There was a flurry of activity surrounding his body – buzzing sounds, blinking lights, hands flying in and out of view. There was shouting. There was a panic. Then there was a silence. The noises and commotion had not stopped, but the patient’s heart did. An eerie, ringing silence muffled the background noise––death was knocking. The stillness that comes from the awe of gazing upon the grandeur of death’s door was broken by a team of physicians who came crashing into view. They fought to save his life. And after seven minutes, the enemy of longevity, death, retreated. The man’s pulse returned; the physicians had saved his heart. However, they were not able to save his mind. His brain had spent too much time without oxygen, and the anoxic brain injury bell toll rang. He was standing on the edge of a coma.
Twenty-four hours later, the man showed little signs of improvement. Repeated testing of his brain-stem function gave little signs for hope. He wouldn’t speak, open his eyes, or move his limbs. He was estranged from his sons, so they debated over the phone from different cities about whether to keep him on a ventilator or to take him off. This man who once had hopes and dreams was now alone, trapped inside his mind. And then, the next morning, his niece showed up at the entrance to his room.
Hearing her uncle’s story, and seeing his condition brought tears to her eyes. As we explained the circumstances and discussed the expectedly extended trajectory of his recovery, she grabbed his hand gently and looking at us with watery eyes said she knew he would get better. He was showing minimal signs of recovery, but she had found reason to believe in spite of what she saw. And though it was touching to hear, it seemed as if time did not agree with her.
Days went by and the man did not improve. His sons could not come to an agreement on what to do with him and his niece could not relinquish her optimism. Every morning she sat at his side, his hands clasped in hers, whispering words of encouragement. It was something worth marveling at, really––seeing hope thrive like a single flower in such a barren valley of despair.
NEXT STEPS: Young Adult Ministry Training
It was a privilege to witness such courage, and an even greater privilege to see her courage rewarded. The next day the man began to twitch when his nail beds were pressed. The following day his eyes opened. The day after that he began to turn his head when his name was called, and the day after that he began show responses to simple instructions like “raise your eyebrows” or “turn your head”. Within days his breathing apparatus was removed, and he was beginning to form words again.
The next morning when I examined him, he had taken leaps and bounds overnight. With effort, he was able to follow almost all my instructions, displaying remarkable gains. He was forming sentences and it seemed as if he was the most aware he had been since I first saw him. He was possibly more aware than he would have liked to be. With the return of his cognition came the full realization of his condition––he could barely move the lower portions of his body. When I asked him to raise his legs or move his feet, he was still having significant trouble. As his mind grappled with the reality that he still could not move his limbs at will, he looked at me with a pained expression and tears started running across his face.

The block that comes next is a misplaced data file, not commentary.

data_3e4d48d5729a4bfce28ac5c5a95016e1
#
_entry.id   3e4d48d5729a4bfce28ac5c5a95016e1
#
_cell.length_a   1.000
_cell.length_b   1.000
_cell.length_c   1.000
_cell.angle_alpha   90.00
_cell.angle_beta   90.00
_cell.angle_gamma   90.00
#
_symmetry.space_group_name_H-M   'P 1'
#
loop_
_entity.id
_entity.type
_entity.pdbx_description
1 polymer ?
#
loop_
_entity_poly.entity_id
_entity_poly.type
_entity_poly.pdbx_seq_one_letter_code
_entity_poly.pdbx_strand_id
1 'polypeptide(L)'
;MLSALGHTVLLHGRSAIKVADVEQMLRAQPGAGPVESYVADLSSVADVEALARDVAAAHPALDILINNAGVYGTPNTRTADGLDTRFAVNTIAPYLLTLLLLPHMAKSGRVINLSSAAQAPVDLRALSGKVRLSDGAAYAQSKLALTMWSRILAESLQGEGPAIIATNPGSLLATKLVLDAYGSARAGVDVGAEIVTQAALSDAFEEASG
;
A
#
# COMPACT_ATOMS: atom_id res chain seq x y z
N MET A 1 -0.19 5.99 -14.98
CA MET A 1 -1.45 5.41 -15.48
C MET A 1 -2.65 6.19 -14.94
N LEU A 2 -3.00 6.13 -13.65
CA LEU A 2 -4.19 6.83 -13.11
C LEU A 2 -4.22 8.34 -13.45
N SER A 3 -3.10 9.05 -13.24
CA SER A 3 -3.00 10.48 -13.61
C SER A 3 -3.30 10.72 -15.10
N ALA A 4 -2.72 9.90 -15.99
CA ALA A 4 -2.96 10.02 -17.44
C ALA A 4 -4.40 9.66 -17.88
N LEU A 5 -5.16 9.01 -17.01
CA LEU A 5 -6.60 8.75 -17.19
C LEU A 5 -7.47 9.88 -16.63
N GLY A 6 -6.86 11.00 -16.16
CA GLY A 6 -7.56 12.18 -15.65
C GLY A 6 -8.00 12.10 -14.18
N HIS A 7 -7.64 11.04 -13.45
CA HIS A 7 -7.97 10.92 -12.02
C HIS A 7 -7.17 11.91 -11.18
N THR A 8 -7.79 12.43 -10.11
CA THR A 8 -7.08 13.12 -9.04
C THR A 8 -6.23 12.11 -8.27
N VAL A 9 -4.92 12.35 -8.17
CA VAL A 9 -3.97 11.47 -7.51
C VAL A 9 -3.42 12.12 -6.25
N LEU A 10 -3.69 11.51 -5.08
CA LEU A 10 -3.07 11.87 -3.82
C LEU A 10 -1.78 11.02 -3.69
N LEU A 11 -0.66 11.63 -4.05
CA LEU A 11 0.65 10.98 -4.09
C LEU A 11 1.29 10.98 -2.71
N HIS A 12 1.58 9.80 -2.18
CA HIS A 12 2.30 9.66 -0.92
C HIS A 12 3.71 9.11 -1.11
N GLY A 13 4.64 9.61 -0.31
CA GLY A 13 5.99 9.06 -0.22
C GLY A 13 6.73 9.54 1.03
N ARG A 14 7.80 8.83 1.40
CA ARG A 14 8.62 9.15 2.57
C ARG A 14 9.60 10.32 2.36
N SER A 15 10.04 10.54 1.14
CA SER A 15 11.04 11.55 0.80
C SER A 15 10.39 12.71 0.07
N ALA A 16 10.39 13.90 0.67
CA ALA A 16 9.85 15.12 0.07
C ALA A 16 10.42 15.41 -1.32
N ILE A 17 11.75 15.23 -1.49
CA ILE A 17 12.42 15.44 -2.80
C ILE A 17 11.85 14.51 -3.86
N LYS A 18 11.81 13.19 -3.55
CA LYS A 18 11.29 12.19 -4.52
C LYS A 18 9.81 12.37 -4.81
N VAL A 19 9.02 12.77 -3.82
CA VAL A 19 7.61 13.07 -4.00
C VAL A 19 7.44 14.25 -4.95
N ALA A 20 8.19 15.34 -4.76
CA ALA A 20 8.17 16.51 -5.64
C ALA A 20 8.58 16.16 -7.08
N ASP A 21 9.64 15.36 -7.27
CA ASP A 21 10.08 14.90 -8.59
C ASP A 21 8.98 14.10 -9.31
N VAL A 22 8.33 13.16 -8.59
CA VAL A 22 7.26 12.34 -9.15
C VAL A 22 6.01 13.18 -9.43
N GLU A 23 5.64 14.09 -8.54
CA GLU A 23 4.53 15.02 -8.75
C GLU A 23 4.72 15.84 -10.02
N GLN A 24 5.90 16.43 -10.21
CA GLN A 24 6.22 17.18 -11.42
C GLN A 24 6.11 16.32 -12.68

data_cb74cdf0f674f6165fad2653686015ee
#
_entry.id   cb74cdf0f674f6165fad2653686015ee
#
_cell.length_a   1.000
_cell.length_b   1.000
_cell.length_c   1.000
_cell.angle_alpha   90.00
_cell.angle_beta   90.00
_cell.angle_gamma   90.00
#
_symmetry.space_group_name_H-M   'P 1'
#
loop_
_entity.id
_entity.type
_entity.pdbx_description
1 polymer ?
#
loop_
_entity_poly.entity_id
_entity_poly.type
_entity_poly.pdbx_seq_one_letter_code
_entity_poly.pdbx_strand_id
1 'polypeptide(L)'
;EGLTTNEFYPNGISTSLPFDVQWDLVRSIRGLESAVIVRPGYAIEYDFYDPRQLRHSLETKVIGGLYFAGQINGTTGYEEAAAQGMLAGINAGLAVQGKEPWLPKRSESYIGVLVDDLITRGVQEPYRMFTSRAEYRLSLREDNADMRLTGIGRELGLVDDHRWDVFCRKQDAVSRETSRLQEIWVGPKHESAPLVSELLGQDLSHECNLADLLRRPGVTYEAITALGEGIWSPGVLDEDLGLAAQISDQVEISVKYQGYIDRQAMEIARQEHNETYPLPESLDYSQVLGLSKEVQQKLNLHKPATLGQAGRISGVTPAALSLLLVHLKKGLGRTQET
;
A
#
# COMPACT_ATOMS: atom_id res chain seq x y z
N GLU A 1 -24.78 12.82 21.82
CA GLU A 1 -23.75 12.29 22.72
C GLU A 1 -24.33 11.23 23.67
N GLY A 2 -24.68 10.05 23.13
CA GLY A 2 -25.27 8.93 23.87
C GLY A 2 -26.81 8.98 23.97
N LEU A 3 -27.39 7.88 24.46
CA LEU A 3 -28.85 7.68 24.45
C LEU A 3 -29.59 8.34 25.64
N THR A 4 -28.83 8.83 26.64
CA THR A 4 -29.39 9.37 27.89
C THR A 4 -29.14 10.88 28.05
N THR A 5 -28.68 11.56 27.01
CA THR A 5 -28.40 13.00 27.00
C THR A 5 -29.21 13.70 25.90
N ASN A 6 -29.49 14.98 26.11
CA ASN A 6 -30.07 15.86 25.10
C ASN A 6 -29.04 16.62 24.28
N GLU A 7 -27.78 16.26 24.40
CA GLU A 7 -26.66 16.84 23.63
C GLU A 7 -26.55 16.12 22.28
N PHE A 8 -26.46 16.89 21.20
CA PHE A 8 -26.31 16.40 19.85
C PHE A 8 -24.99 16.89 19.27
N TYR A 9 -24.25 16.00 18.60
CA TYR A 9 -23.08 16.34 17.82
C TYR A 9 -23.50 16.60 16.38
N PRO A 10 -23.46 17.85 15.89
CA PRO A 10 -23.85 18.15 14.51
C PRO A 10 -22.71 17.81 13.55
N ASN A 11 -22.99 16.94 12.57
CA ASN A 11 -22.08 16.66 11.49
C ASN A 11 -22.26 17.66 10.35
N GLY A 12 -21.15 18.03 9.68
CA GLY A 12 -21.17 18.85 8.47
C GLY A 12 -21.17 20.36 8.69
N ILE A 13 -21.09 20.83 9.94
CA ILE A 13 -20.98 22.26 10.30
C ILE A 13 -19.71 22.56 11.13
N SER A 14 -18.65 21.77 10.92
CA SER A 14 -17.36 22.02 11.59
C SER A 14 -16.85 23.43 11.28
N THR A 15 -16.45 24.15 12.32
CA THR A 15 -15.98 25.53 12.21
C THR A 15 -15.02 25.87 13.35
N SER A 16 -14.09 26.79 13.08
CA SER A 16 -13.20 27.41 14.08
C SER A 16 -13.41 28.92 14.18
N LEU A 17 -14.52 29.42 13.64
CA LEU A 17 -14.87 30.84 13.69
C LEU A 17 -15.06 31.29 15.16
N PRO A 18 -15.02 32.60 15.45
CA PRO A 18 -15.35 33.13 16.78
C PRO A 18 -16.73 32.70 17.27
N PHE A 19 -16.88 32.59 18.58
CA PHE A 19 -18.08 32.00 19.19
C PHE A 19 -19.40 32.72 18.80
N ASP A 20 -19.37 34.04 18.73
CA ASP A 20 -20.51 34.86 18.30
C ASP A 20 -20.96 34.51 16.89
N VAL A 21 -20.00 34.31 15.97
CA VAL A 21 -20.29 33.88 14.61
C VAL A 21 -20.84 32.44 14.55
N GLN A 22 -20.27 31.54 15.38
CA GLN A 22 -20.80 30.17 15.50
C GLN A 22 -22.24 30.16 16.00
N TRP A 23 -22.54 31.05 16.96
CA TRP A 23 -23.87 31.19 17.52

I didn’t know what to say. I wasn’t expecting him to cry. But his aged face stayed focused on my confused one. “Don’t lose hope.” I fumbled. “It may take some time, but you can do this.” I was at a loss for words and that was all I could scramble for. I grabbed his arm with intention, “Whatever you do, don’t give up.” He slowly nodded. He was being prayed for.
When rounding with the attending and team three hours later, I found the man was sitting up in bed seconds away from practicing walking with a physical therapist. My jaw was scraping against the floor. The injury he sustained could have removed his ability to ever walk or talk again. It could have left him in a coma permanently. And most people who survive that kind of brain damage, after months and months of therapy, leave with permanent, debilitating injuries. But there he was, only days later, defying all the odds. What is this power that moves over human life? What is the source of this hope, this courage, this strength that mankind shows in times of sorrow and duress? Who can reach into the depths of a man’s mind and lead him back to his loved ones safely? How could someone stand so close to the brink of death, and so quickly find his way back to life? Was this man’s entire recovery simply attesting to the magic of medicine? Or had I glimpsed into the eyes of a miracle? Was this the heart of the ministry of healing?
The room was lighted with smiles and laughter. The man was moving. He was speaking intelligibly. And what else would be some of his first words other than a quip about the POTUS? I smiled, reminded of these words, “By prayer the sick have been encouraged to believe that God will look with compassion upon them. A ray of light penetrates to the hopeless soul, and becomes a savor of life unto life.” (E.G. White, Adventist Review and Herald, 1900).[/box_holder]